Whenever errors occur, some people have a natural tendency as their first reaction to look for someone to blame. Specially in group activities. As if having someone to blame would somehow make the error less harmful. This is a big waste of time and energy. Let me explain why.
Waste of time
An error occurred. Errors happen. This is a fact of life. No matter what you are doing, designing software, deploying code in production, operating on a patient, cooking dinner, building a house, playing guitar, playing soccer, etc. chances are that erros will occur.
When you spend time trying to find who was responsible for the error, you’ll delay your most important tasks regarding the error:
Waste of energy
When you spend time trying to find who was responsible for the error, people may naturally try to hide because they are afraid of the consequences. Will I be fired? Will I be excluded from the group? Will I be punished? Will people mock me?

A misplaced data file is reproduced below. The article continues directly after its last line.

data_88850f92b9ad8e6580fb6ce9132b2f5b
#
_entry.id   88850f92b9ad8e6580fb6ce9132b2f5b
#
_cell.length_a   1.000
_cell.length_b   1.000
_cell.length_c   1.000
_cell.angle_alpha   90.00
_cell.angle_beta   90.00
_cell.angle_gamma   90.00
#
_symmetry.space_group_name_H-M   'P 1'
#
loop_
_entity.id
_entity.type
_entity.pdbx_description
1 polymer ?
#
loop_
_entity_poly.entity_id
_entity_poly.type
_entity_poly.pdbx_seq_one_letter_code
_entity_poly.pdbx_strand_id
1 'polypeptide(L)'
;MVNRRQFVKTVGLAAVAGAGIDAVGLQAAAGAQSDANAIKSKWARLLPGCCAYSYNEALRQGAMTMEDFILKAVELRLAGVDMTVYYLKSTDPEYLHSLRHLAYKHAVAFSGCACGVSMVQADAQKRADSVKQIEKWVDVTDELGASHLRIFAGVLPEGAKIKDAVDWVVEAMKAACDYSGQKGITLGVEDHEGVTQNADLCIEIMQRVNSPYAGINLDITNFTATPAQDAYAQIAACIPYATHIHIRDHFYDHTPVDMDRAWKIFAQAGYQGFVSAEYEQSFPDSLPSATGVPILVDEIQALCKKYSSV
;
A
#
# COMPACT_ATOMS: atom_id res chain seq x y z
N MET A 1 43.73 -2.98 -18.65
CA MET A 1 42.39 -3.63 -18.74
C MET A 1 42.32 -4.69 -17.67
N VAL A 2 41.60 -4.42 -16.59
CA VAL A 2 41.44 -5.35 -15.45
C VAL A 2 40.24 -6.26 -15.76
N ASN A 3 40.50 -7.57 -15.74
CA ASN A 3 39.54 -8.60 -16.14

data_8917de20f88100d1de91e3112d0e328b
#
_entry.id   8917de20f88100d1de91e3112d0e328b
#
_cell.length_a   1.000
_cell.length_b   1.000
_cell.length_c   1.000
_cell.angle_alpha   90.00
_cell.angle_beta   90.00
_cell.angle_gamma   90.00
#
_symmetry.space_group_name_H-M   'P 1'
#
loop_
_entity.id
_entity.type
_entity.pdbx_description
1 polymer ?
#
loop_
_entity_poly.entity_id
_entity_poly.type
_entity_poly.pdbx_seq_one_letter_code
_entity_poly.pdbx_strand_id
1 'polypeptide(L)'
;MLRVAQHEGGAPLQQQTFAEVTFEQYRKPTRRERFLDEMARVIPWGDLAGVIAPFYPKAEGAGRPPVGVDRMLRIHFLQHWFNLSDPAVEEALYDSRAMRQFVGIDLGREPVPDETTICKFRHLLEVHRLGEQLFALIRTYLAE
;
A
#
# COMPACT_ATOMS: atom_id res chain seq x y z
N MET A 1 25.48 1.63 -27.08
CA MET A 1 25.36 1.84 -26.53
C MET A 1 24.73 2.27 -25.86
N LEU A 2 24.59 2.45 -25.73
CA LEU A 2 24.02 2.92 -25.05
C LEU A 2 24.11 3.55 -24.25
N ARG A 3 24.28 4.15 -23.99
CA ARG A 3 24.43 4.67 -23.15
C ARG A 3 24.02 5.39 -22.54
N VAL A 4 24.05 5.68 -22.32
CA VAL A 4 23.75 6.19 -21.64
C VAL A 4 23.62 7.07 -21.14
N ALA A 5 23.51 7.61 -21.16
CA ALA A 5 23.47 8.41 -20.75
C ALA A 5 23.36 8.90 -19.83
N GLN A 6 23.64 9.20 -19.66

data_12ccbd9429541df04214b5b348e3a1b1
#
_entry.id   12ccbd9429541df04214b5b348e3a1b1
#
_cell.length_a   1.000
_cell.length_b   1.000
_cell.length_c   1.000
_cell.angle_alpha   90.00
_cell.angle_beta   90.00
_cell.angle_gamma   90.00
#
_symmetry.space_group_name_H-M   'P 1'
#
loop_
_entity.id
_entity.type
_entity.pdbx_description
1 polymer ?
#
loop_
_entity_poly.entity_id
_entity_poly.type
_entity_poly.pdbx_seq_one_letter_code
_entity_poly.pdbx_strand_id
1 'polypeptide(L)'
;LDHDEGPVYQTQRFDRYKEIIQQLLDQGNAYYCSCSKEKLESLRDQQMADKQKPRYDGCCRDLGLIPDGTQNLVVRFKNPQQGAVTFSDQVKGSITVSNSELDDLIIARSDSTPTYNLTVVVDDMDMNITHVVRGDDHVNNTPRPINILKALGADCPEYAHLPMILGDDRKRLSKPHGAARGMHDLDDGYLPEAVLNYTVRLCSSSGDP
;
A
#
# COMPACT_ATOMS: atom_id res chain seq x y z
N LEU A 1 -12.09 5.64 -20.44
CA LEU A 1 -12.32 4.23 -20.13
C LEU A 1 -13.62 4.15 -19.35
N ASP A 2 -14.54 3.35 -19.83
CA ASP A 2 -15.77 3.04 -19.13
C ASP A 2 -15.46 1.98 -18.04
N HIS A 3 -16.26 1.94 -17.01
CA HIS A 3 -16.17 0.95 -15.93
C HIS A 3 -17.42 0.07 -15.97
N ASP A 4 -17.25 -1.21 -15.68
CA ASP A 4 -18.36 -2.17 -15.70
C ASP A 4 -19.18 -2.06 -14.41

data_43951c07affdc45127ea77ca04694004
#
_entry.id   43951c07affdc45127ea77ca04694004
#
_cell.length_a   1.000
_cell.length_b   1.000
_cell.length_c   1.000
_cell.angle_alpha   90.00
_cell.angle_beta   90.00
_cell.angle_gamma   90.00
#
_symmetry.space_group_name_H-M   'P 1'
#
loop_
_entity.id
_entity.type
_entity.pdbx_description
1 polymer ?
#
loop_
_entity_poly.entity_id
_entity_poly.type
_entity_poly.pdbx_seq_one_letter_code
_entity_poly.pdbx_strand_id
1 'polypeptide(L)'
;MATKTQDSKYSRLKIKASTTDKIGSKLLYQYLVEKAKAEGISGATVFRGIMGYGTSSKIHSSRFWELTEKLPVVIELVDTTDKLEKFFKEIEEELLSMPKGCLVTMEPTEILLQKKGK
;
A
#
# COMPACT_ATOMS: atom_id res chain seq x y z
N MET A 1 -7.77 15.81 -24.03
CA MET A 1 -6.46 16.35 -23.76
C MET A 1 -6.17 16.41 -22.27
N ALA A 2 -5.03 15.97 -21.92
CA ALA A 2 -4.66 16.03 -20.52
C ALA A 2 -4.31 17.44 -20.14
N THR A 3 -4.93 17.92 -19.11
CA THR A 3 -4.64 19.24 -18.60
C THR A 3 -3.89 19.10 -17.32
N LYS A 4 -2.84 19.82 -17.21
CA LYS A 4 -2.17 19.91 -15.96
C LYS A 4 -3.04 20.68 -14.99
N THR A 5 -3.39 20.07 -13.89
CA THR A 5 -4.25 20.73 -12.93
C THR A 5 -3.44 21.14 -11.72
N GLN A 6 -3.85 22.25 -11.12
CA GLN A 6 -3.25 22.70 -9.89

When people try to hide who was responsible, you’ll again delay your most important tasks regarding the error listed above because it will be more difficult to understand what happened. People will not tell the whole truth and nothing but the truth about the error and the circumstances surrounding the error.
Deal with the responsible in private
If in the process of understanding what happened you find out that someone was responsible for the error, deal with him in private. Most probably he caused the error without intention to do any harm. So on one side you need to help him improve so he doesn’t do this kind of errors in the future. On the other side you have the responsibility to create an environment where it’s safe to tell about the errors so these errors are detected more quickly.
- When an error occur, don’t waste your time on who’s to blame.
- Focus your energy on understanding what happened.
- Figure out how to fix it.
- Find ways to prevent the error from happening again.
- If you find out someone was responsible, deal with him in private, and help him improve.